kelvinho8
Is there a way to easily determine we should use verb + ing after preposition "to"? e.g. The world is getting closer to achieving one of the most important public health goals of our time: eradicating HIV. Why "achieving" instead of "achieve" is used in the example above? Thank you in advance.
Jun 22, 2019 1:48 PM
Answers · 6
The first half of Marijo's answer was excellent, but it's fine to use "achieving" here. In all of Marijo's examples, "to" is showing the idea of "direction". It isn't being used to make a verb infinitive. The "-ing" is turning the verb into a gerund, and gerunds act like nouns. ****SO, if you can put a noun after the "to", you can put a gerund there, too.*** I am getting used to *the weather* (noun)--> I am getting used to *exercising* frequently. (gerund) I am partial to *cake* (noun) [I am partial to X= I like X]--> I am partial to *swimming*. (gerund) Bob is a disgrace to *his family* (noun)-->Bob is a disgrace to *teaching*. (gerund) And, in your example: We are getting closer to *New York* (noun)--> We are getting closer to *winning* the war. (gerund)
June 22, 2019
The -ing in 'achieving' indicates that something is happening at the present time. So, "the world is getting closer to achieving one of the most important public health goals of out time" means that the world is getting closer to this goal at this very moment. 'Achieve' as a word on it's own normally indicates something which will occur in the future, for example, "The world will soon achieve one of the most important public health goals." Additionally, 'achieved' indicates something has occurred in the past, so, "the world has finally achieved one of the most important public health goals." A simple template to follow is: -ed = Past -ing = Present no suffix = Future Though this won't apply in all cases, it should hopefully give you an idea of why certain verbs are used in certain instances. I hope this helps!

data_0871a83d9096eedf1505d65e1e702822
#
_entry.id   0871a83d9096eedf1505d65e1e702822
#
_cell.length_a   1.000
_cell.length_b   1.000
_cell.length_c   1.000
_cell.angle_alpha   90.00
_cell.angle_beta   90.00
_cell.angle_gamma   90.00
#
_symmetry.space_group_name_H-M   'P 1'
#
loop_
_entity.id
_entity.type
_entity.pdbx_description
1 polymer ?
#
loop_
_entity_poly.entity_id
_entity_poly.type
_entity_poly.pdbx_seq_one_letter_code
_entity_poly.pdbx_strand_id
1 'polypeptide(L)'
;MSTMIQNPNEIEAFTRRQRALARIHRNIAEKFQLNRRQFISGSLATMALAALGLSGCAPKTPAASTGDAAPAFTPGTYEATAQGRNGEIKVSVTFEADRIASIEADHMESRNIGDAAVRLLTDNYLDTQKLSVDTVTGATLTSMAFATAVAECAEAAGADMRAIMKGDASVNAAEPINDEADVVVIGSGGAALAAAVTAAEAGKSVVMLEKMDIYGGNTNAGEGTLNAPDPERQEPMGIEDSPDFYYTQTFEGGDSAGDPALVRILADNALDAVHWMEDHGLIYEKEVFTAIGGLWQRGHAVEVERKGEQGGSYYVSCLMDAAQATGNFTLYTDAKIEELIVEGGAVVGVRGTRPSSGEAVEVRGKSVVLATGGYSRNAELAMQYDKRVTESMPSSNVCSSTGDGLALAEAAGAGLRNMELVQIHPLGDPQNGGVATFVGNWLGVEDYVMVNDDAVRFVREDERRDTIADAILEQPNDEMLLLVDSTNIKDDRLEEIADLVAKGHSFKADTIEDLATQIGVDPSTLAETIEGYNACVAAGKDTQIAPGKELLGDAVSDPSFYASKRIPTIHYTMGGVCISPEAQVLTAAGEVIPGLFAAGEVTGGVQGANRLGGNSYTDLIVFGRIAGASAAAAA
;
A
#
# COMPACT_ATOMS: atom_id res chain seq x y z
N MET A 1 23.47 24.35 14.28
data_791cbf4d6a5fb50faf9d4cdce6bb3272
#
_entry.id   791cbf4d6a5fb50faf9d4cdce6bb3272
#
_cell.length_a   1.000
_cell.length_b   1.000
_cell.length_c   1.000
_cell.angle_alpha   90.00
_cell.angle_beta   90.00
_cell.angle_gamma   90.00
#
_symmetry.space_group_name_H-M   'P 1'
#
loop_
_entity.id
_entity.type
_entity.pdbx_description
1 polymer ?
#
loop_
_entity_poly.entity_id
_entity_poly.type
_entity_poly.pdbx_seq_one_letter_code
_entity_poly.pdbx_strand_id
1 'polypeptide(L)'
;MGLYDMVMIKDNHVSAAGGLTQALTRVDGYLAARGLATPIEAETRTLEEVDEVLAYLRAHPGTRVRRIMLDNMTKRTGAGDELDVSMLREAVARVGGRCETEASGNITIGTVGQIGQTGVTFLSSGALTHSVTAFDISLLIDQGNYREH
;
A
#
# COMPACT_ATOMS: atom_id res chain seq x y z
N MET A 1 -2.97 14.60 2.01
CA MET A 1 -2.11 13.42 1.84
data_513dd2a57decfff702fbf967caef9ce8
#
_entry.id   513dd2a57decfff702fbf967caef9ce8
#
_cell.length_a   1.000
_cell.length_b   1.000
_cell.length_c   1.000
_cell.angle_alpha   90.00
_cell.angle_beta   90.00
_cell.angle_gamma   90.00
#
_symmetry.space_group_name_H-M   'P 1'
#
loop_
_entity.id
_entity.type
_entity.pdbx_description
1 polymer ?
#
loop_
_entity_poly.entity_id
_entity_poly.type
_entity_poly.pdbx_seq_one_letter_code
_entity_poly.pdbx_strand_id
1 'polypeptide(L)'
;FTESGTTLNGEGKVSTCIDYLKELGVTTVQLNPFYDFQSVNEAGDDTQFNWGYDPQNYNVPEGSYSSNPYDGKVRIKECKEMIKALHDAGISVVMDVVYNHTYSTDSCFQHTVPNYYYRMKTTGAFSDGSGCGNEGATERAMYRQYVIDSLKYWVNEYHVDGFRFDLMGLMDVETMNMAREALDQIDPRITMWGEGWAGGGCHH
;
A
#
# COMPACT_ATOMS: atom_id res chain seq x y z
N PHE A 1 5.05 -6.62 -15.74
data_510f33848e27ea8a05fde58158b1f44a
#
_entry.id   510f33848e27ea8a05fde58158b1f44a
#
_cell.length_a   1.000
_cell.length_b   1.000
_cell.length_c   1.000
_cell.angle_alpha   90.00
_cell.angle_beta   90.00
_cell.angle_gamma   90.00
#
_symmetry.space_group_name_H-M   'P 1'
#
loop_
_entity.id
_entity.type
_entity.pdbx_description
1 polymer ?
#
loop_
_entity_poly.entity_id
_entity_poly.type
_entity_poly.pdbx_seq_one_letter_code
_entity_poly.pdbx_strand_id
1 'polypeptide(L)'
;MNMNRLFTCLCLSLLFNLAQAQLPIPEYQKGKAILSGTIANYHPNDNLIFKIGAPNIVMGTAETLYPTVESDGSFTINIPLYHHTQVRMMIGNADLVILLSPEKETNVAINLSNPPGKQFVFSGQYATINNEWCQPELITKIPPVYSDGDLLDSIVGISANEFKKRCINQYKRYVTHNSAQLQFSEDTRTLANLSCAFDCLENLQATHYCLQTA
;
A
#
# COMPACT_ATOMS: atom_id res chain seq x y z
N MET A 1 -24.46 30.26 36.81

June 22, 2019
Yes, there's a pretty easy way. Well, sort of easy. Try to put the word "it" after the "to". If it "works," this is because the "to" is actually a preposition and part of the verbal phrase. For example: I'm looking forward to ... (something OR doing something) I'm looking forward to it. GOOD I want to it. NOT GOOD. I want to go. GOOD ("to" here is part of the infinitive) I am accustomed to it. GOOD I am accustomed to getting up at eight every morning. (GOOD) I hope I've explained it well!
June 22, 2019
Hi there, Kelvinho! The structure "to+verb-ing" is possible because the verb is actually working as a gerund, so it takes place when: (1) the prepostion "to" is part of a phrasal verb: I am looking forward to attending the party (2) the to is part of an adjective + preposition combination: A lot of women aren’t accustomed to being treated so well! (3) the to is part of a noun + preposition combination: His addiction to gambling has caused a lot of stress for his family. However, in your example, "achieving" is not well used. It does belong to any of the cases described above. It would be better to say: ...closer to the achievement of one of the most important... References: https://english.stackexchange.com/questions/38964/how-to-use-to-v-ing
June 22, 2019
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